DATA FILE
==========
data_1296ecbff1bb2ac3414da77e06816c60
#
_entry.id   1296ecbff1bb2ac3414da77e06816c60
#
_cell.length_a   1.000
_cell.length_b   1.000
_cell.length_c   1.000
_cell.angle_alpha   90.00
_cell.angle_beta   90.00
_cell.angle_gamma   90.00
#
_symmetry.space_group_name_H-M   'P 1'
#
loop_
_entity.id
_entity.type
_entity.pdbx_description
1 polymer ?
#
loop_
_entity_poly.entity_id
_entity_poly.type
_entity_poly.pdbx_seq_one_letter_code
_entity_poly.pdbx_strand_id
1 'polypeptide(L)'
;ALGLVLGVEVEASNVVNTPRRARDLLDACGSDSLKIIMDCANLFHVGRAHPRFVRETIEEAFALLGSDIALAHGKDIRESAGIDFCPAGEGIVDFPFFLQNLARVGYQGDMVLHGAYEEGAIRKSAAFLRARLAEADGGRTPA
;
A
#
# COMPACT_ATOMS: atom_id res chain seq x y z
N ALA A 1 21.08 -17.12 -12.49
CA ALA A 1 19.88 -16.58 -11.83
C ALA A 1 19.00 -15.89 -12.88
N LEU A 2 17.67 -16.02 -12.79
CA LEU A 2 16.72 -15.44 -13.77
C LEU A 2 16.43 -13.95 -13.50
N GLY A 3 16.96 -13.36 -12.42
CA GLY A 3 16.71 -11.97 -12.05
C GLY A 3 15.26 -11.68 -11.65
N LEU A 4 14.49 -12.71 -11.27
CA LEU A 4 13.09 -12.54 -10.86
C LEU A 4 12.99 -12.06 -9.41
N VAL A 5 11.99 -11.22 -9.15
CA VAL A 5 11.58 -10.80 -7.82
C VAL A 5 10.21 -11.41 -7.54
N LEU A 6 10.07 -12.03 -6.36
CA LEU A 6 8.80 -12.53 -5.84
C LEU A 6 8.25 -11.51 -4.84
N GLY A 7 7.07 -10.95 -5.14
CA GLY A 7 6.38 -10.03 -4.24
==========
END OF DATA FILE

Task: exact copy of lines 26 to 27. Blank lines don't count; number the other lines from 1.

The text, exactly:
;ALGLVLGVEVEASNVVNTPRRARDLLDACGSDSLKIIMDCANLFHVGRAHPRFVRETIEEAFALLGSDIALAHGKDIRESAGIDFCPAGEGIVDFPFFLQNLARVGYQGDMVLHGAYEEGAIRKSAAFLRARLAEADGGRTPA
;